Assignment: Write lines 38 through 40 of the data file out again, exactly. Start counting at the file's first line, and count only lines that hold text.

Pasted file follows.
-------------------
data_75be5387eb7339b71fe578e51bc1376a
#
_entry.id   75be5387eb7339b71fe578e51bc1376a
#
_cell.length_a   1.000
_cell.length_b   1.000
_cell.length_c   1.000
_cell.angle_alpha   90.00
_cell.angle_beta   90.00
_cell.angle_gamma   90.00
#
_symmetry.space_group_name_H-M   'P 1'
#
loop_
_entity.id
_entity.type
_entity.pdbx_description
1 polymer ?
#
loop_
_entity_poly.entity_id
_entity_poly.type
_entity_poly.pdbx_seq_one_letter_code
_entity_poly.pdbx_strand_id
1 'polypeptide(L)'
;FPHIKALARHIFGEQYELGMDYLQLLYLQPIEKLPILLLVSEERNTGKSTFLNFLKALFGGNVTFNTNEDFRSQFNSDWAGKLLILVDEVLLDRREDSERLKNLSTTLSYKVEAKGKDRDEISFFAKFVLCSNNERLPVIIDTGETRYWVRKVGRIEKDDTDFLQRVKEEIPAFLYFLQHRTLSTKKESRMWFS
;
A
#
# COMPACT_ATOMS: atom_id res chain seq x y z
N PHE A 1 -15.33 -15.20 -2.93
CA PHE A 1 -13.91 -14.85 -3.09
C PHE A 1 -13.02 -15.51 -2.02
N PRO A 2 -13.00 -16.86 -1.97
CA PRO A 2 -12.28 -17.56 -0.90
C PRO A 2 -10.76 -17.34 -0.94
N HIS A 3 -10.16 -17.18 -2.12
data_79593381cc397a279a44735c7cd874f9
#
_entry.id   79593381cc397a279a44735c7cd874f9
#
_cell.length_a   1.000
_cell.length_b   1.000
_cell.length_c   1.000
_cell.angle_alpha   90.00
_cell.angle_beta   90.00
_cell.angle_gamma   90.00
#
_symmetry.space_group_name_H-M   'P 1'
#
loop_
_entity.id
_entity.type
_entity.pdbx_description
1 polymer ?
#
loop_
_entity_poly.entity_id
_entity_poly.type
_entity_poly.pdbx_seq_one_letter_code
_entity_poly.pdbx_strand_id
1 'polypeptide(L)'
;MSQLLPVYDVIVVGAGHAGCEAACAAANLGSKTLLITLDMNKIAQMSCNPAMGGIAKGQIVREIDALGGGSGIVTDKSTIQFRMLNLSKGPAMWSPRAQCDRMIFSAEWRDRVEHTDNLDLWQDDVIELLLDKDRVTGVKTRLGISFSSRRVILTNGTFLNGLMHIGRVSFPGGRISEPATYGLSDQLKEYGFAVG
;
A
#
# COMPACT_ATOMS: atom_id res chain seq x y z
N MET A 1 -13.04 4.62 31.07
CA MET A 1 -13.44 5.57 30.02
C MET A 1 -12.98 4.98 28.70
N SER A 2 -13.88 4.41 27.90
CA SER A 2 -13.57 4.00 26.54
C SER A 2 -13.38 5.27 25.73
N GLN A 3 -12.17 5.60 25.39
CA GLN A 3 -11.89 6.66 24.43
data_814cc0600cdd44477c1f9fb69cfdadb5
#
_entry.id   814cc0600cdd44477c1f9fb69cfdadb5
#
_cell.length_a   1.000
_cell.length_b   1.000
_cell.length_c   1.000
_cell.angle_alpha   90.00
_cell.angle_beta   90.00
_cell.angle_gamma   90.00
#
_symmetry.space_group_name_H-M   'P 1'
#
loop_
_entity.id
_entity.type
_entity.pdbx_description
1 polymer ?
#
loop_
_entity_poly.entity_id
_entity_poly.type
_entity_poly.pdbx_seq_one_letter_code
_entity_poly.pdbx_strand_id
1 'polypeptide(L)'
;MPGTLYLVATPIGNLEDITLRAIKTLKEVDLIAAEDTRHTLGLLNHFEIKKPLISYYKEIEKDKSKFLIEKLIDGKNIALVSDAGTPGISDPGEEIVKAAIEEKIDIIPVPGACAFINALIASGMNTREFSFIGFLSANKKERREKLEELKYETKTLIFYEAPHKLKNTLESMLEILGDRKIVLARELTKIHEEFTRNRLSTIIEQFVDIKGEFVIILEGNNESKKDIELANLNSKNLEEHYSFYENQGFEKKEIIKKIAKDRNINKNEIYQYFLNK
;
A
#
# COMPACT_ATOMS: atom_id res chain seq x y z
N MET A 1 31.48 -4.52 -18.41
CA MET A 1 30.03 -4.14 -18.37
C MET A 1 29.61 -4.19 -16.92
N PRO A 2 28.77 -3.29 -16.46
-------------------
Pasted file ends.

data_79593381cc397a279a44735c7cd874f9
#
_entry.id   79593381cc397a279a44735c7cd874f9